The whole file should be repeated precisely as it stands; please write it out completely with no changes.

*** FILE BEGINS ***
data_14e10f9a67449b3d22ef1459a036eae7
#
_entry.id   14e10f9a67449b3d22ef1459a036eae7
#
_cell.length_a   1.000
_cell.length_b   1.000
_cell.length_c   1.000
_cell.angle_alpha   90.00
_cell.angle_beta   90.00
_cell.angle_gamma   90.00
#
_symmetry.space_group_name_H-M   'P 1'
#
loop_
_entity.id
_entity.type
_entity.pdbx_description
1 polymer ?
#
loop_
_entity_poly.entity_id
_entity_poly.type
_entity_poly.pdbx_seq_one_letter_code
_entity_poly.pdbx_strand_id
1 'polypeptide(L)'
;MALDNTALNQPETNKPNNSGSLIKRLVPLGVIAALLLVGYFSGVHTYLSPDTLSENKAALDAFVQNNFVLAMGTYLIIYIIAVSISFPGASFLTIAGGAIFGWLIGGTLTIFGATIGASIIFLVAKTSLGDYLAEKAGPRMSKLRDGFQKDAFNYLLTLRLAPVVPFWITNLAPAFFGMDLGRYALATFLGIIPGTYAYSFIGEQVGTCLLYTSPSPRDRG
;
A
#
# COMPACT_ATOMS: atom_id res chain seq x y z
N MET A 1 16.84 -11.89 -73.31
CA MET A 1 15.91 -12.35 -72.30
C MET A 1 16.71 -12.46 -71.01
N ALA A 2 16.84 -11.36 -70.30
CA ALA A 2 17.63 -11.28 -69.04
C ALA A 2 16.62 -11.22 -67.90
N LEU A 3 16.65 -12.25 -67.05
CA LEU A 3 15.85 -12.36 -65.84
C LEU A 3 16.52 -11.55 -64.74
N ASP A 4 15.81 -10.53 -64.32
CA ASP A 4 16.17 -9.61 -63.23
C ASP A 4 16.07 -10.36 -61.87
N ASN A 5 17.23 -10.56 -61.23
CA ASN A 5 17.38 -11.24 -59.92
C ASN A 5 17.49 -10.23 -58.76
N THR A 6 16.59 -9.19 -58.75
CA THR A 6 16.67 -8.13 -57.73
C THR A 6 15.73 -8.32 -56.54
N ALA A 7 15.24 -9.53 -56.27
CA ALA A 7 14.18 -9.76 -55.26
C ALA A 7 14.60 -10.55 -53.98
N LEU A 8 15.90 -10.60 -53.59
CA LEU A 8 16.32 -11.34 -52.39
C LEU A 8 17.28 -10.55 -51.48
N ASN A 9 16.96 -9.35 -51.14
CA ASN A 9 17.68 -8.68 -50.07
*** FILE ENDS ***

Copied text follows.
data_14e10f9a67449b3d22ef1459a036eae7
#
_entry.id   14e10f9a67449b3d22ef1459a036eae7
#
_cell.length_a   1.000
_cell.length_b   1.000
_cell.length_c   1.000
_cell.angle_alpha   90.00
_cell.angle_beta   90.00
_cell.angle_gamma   90.00
#
_symmetry.space_group_name_H-M   'P 1'
#
loop_
_entity.id
_entity.type
_entity.pdbx_description
1 polymer ?
#
loop_
_entity_poly.entity_id
_entity_poly.type
_entity_poly.pdbx_seq_one_letter_code
_entity_poly.pdbx_strand_id
1 'polypeptide(L)'
;MALDNTALNQPETNKPNNSGSLIKRLVPLGVIAALLLVGYFSGVHTYLSPDTLSENKAALDAFVQNNFVLAMGTYLIIYIIAVSISFPGASFLTIAGGAIFGWLIGGTLTIFGATIGASIIFLVAKTSLGDYLAEKAGPRMSKLRDGFQKDAFNYLLTLRLAPVVPFWITNLAPAFFGMDLGRYALATFLGIIPGTYAYSFIGEQVGTCLLYTSPSPRDRG
;
A
#
# COMPACT_ATOMS: atom_id res chain seq x y z
N MET A 1 16.84 -11.89 -73.31
CA MET A 1 15.91 -12.35 -72.30
C MET A 1 16.71 -12.46 -71.01
N ALA A 2 16.84 -11.36 -70.30
CA ALA A 2 17.63 -11.28 -69.04
C ALA A 2 16.62 -11.22 -67.90
N LEU A 3 16.65 -12.25 -67.05
CA LEU A 3 15.85 -12.36 -65.84
C LEU A 3 16.52 -11.55 -64.74
N ASP A 4 15.81 -10.53 -64.32
CA ASP A 4 16.17 -9.61 -63.23
C ASP A 4 16.07 -10.36 -61.87
N ASN A 5 17.23 -10.56 -61.23
CA ASN A 5 17.38 -11.24 -59.92
C ASN A 5 17.49 -10.23 -58.76
N THR A 6 16.59 -9.19 -58.75
CA THR A 6 16.67 -8.13 -57.73
C THR A 6 15.73 -8.32 -56.54
N ALA A 7 15.24 -9.53 -56.27
CA ALA A 7 14.18 -9.76 -55.26
C ALA A 7 14.60 -10.55 -53.98
N LEU A 8 15.90 -10.60 -53.59
CA LEU A 8 16.32 -11.34 -52.39
C LEU A 8 17.28 -10.55 -51.48
N ASN A 9 16.96 -9.35 -51.14
CA ASN A 9 17.68 -8.68 -50.07